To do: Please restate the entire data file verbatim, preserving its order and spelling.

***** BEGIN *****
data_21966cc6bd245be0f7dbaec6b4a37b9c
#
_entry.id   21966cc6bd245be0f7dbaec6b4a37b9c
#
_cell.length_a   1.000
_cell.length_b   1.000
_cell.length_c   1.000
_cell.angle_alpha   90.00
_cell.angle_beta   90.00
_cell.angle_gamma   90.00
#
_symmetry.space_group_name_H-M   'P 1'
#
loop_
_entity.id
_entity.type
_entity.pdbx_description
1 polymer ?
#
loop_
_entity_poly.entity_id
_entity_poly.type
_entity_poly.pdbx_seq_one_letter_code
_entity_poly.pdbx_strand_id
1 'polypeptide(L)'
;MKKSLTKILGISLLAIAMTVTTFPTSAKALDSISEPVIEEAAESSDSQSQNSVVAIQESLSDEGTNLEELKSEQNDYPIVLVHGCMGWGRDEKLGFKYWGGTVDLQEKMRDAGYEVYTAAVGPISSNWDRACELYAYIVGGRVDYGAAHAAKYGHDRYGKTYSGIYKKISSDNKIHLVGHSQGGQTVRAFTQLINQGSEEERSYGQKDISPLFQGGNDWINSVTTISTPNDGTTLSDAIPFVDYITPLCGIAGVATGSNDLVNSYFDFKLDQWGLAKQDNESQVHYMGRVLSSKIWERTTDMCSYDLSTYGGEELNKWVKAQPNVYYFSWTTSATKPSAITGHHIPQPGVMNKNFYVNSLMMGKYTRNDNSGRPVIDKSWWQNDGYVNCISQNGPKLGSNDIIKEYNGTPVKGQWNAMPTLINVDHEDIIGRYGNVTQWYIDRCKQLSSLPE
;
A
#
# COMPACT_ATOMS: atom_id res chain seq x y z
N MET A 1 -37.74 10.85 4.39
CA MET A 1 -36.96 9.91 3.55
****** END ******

data_21966cc6bd245be0f7dbaec6b4a37b9c
#
_entry.id   21966cc6bd245be0f7dbaec6b4a37b9c
#
_cell.length_a   1.000
_cell.length_b   1.000
_cell.length_c   1.000
_cell.angle_alpha   90.00
_cell.angle_beta   90.00
_cell.angle_gamma   90.00
#
_symmetry.space_group_name_H-M   'P 1'
#
loop_
_entity.id
_entity.type
_entity.pdbx_description
1 polymer ?
#
loop_
_entity_poly.entity_id
_entity_poly.type
_entity_poly.pdbx_seq_one_letter_code
_entity_poly.pdbx_strand_id
1 'polypeptide(L)'
;MKKSLTKILGISLLAIAMTVTTFPTSAKALDSISEPVIEEAAESSDSQSQNSVVAIQESLSDEGTNLEELKSEQNDYPIVLVHGCMGWGRDEKLGFKYWGGTVDLQEKMRDAGYEVYTAAVGPISSNWDRACELYAYIVGGRVDYGAAHAAKYGHDRYGKTYSGIYKKISSDNKIHLVGHSQGGQTVRAFTQLINQGSEEERSYGQKDISPLFQGGNDWINSVTTISTPNDGTTLSDAIPFVDYITPLCGIAGVATGSNDLVNSYFDFKLDQWGLAKQDNESQVHYMGRVLSSKIWERTTDMCSYDLSTYGGEELNKWVKAQPNVYYFSWTTSATKPSAITGHHIPQPGVMNKNFYVNSLMMGKYTRNDNSGRPVIDKSWWQNDGYVNCISQNGPKLGSNDIIKEYNGTPVKGQWNAMPTLINVDHEDIIGRYGNVTQWYIDRCKQLSSLPE
;
A
#
# COMPACT_ATOMS: atom_id res chain seq x y z
N MET A 1 -37.74 10.85 4.39
CA MET A 1 -36.96 9.91 3.55